Characterizing Divergent Experiences with the Same Wildfire: Insights from a Survey of Households in Evacuation, Postfire Flood Risk, and Unaffected Areas After the 2019 Museum Fire

Catrin M. Edgeley, Melanie M. Colavito

Research output: Contribution to journalArticlepeer-review

6 Scopus citations

Abstract

Households can experience the same wildfire event differently depending on the kinds of risks posed to them, among other factors. These experiences can influence support or opposition for local forest management. We administered a mixed-mode survey to households across three distinct groups with different sources of risk associated with the 2019 Museum Fire in Flagstaff, Arizona: houses in the wildfire evacuation areas, houses in the postfire flood-risk area, and unaffected houses within the city limits. Survey responses from 787 respondents confirmed that households experienced the Museum Fire and its associated risks differently and revealed continued support for active forest management in the Flagstaff area. Experiences, trustworthiness of information, and support for specific forest management outcomes varied across our sample populations, indicating that tailored communication may be needed for households who experience different risk associated with the same event. We conclude with considerations for communicating with the public in postfire environments. Study Implications: There are significant differences in perspectives and attitudes between directly and indirectly affected households that experienced the same wildfire, including varied trust in information sources and engagement in communication about wildfire and flood risk. Therefore, more targeted communication about wildfire and postfire risk and forest management that tailors outreach based on different household experiences is needed. Future efforts to investigate populations affected by wildfire should account for potentially diverse household experiences and consider how that may affect communication about forest management during windows of opportunity after wildfire events. Differentiating approaches to risk communication is particularly important during compound disasters (e.g., a flood that occurs within a wildfire-affected area) to ensure information is shared by the right outlet for a given population as risk sources begin to layer temporally.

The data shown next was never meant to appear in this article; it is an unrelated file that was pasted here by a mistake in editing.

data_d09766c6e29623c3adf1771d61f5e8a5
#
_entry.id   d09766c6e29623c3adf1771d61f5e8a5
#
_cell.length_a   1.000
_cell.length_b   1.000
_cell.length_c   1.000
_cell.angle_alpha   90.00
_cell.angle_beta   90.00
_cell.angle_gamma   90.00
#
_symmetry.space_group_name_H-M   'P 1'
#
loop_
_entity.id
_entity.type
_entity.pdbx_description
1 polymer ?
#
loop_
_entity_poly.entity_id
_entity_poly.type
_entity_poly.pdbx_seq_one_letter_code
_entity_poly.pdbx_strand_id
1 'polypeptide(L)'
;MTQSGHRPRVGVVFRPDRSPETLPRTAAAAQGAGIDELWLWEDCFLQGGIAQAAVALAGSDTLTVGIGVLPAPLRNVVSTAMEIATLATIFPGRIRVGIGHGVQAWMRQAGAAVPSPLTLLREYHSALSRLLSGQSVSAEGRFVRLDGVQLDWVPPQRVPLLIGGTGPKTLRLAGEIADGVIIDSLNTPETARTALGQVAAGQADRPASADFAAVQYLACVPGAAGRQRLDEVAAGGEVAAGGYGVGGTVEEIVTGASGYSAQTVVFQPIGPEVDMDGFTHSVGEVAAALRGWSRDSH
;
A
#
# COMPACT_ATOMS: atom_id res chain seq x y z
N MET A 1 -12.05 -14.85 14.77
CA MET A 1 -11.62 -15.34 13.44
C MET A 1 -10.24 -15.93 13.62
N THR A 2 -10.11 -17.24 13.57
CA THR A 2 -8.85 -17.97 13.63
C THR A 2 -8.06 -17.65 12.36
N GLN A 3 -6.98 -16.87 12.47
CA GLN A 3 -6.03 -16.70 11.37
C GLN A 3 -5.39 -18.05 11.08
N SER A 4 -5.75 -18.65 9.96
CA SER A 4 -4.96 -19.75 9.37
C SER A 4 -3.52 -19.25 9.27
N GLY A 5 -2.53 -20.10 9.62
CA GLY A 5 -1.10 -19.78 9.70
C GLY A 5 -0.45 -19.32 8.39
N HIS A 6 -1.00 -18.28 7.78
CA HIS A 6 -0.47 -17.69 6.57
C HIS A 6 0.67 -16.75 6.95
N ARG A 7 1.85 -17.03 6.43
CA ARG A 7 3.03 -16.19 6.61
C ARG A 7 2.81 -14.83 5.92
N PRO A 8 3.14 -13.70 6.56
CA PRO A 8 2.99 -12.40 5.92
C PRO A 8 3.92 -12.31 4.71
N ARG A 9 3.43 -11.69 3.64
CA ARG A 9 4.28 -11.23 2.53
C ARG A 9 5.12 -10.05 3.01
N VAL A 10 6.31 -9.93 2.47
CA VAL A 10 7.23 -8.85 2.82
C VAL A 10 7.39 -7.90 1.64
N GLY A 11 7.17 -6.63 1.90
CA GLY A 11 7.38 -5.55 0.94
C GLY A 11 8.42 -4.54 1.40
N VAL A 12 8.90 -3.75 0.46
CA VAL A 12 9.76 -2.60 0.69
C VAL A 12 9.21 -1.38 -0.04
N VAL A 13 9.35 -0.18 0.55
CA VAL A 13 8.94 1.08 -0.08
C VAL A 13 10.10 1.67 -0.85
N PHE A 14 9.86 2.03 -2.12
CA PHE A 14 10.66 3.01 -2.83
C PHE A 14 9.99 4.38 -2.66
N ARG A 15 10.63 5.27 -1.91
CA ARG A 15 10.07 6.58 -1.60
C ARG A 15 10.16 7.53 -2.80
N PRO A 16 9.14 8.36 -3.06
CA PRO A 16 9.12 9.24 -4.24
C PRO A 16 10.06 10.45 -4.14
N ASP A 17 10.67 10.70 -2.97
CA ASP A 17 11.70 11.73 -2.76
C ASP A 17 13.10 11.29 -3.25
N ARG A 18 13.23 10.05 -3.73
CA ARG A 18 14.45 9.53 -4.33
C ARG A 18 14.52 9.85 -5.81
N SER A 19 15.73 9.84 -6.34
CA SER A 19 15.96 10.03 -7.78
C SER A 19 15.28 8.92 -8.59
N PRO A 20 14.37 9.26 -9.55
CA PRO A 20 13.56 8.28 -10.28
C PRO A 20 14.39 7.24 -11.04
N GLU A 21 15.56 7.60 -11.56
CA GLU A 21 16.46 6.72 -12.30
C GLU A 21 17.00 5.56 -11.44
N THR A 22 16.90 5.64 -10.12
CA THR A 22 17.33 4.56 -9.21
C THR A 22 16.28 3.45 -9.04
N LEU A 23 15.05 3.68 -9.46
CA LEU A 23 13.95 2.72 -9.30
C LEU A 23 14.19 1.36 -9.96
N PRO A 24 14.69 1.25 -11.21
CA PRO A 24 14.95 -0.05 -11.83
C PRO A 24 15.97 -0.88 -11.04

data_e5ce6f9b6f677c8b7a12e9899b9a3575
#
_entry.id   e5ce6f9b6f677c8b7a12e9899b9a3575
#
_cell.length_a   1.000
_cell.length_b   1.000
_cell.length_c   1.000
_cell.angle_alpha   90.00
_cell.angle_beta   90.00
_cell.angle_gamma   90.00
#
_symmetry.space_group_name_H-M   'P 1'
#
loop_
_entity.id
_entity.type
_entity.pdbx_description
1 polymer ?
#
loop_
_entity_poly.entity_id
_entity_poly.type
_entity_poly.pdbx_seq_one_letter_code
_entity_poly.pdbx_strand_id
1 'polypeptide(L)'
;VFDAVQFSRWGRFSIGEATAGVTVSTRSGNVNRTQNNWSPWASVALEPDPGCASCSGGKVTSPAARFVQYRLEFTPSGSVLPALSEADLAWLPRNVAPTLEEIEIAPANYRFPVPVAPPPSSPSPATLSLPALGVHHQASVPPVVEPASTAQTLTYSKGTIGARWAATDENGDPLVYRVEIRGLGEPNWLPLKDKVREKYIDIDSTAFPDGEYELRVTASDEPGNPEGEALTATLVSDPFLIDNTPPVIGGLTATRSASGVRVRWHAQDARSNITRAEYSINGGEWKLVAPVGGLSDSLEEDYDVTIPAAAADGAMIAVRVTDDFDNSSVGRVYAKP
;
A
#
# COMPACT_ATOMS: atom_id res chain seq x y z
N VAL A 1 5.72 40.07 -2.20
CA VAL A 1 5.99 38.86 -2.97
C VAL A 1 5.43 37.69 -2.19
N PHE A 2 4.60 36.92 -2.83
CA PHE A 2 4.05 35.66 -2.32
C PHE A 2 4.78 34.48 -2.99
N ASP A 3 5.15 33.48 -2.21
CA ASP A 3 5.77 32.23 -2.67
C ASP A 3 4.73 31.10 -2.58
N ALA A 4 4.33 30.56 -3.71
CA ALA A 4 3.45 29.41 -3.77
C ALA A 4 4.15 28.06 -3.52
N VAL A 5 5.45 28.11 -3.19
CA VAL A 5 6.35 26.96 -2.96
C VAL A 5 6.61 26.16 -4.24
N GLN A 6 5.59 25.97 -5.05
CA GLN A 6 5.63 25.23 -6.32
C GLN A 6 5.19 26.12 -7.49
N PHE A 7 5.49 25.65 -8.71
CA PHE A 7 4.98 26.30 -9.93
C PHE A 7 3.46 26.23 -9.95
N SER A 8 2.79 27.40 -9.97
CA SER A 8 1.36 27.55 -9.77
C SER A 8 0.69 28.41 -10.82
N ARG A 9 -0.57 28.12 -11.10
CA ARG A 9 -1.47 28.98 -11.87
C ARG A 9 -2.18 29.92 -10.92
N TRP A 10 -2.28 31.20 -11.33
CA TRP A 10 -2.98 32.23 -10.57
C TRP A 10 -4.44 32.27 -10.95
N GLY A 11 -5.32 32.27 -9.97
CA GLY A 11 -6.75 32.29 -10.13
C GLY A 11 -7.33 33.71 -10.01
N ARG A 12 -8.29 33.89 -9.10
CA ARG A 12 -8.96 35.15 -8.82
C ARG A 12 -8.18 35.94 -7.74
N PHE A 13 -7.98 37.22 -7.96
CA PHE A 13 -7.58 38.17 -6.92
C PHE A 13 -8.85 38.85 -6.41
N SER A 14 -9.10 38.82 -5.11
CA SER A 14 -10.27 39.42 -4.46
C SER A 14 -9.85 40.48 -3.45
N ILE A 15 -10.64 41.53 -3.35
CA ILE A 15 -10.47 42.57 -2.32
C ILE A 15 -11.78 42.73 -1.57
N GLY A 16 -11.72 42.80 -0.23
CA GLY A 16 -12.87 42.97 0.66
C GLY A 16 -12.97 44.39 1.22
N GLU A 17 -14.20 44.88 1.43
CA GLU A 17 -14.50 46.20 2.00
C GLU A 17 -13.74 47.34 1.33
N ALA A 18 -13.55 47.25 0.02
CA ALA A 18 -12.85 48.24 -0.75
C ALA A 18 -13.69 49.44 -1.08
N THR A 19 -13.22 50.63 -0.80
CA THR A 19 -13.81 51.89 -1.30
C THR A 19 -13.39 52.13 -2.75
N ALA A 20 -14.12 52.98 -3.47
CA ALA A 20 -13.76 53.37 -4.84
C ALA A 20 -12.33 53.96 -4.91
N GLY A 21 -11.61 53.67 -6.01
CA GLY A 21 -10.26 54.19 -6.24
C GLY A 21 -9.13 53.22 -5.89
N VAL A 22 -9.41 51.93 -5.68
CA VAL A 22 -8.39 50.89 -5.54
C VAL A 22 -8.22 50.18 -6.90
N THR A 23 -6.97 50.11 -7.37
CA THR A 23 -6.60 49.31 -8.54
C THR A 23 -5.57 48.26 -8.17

Original languageEnglish (US)
Pages (from-to)660-675
Number of pages16
JournalJournal of Forestry
Volume120
Issue number6
DOIs
StatePublished - Nov 1 2022

Keywords

  • Survey
  • forest management
  • public support
  • risk communication
  • wildfire

ASJC Scopus subject areas

  • Forestry
  • Plant Science

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